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Wolfgang Amadeus MOZART (1756-1791)
Piano Concertos – Volume 2
Concerto No. 14, KV 449 (1784) in E flat major for Piano and Orchestra [21:07]
Divertimento, KV 136 (1772) in D major for Strings [12:23]
Divertimento, KV 138 (1772) in F major for Strings [9:52]
Concerto No. 19, KV 459 (1784) in F major for Piano and Orchestra [25:50]
Jean-Efflam Bavouzet (piano), Manchester Camerata / Gábor Takács-Nagy
rec. 2017, Royal Northern College of Music Concert Hall, Manchester
CHANDOS CHAN10958 [69:34]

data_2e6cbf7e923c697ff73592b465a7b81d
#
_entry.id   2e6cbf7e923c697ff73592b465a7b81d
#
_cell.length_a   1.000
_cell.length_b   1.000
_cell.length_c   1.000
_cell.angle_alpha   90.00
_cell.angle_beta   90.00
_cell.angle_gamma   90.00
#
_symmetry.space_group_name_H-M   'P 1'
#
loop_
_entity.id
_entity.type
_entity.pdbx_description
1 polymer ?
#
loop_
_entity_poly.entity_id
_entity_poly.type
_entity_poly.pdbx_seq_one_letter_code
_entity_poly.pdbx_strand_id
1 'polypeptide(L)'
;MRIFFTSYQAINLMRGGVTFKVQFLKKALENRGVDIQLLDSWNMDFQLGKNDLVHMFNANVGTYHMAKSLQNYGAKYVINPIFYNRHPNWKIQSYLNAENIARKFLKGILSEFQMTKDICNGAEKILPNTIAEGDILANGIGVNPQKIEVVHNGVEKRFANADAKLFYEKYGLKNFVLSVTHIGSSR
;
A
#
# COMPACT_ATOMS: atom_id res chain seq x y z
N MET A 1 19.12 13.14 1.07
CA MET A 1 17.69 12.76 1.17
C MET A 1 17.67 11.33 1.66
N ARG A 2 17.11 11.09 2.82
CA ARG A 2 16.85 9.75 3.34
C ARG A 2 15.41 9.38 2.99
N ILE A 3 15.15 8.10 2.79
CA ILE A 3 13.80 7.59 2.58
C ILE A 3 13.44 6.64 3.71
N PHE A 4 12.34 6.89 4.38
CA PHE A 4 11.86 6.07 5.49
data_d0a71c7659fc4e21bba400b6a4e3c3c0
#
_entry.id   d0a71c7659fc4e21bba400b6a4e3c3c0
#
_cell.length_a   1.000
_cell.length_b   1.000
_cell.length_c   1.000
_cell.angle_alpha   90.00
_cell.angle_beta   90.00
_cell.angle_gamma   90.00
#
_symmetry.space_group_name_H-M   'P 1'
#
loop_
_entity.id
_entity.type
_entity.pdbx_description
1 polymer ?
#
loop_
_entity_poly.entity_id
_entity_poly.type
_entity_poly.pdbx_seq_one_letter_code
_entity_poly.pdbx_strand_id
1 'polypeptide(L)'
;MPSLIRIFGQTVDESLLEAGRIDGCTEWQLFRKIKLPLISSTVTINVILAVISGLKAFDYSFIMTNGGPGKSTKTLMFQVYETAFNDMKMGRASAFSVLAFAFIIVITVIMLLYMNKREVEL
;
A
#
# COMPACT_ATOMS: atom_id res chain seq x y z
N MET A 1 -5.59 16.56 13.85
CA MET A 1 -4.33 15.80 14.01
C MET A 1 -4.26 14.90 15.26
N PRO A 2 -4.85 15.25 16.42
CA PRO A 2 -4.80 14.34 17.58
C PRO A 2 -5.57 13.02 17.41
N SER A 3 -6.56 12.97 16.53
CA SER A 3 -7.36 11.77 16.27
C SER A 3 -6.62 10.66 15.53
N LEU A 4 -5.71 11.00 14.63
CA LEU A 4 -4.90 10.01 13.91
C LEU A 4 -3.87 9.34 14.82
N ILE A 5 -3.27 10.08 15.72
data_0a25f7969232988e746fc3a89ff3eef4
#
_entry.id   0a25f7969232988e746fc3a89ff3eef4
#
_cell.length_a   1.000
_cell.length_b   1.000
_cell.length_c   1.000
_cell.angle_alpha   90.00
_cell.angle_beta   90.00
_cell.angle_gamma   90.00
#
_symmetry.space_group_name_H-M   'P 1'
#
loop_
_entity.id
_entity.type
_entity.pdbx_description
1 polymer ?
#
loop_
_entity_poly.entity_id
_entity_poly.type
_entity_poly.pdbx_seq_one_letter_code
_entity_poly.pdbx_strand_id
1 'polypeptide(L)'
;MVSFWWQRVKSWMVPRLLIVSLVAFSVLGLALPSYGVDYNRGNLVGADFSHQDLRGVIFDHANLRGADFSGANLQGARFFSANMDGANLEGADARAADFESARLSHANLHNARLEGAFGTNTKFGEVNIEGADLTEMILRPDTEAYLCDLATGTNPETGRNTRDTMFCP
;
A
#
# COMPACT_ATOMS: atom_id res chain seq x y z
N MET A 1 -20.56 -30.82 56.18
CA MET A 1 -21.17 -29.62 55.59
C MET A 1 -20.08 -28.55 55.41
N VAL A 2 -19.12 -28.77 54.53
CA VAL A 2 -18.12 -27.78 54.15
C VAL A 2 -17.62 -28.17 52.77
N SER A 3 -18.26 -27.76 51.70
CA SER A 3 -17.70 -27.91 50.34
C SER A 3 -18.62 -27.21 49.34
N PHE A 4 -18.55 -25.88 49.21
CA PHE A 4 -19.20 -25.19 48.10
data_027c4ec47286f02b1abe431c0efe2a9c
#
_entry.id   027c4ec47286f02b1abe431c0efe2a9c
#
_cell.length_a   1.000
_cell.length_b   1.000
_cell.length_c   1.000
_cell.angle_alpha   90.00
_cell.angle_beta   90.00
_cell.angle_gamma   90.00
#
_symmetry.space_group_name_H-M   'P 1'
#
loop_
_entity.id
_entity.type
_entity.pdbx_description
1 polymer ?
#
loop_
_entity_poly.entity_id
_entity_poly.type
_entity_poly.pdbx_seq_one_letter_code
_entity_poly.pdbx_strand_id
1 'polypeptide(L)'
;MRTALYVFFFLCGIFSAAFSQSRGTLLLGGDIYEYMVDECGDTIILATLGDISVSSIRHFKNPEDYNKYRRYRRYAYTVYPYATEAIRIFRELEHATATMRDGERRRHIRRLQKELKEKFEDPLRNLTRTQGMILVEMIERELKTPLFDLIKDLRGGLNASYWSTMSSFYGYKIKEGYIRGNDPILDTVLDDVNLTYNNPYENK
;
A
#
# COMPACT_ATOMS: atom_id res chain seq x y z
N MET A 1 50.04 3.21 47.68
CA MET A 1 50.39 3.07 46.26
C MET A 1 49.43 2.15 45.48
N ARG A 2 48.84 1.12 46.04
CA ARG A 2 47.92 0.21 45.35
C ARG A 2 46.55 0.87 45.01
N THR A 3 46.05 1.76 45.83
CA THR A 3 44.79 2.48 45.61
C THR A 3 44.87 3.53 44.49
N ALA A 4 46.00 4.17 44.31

Marc Rochester reviewed the first CD in this series by French pianist Jean-Efflam Bavouzet, with the Manchester Camerata under Gábor Takács-Nagy for MusicWeb International last November. He began by making the very valid point that anyone recording such familiar repertoire has to bring something different to the table, if that recording is going to stand out from the crowd. On that occasion there was something glaringly obvious. Bavouzet used his own cadenzas in the frequently-performed G major Piano Concerto, K453, and despite your take on what today’s cadenza should be like, when transplanted into a work written over two hundred years earlier, Bavouzet’s two examples certainly marked the overall performance as something special, not that the high quality of both orchestral and solo playing on the CD was found wanting in any respect. Mozart has provided his own cadenzas for the two concertos recorded here in Vol. 2, so that little mark-earner is no longer available. The Times has described the Manchester Camerata as “Probably Britain’s most adventurous orchestra ...”, so perhaps that is as good a place as any to start looking for that special je ne sais quoi.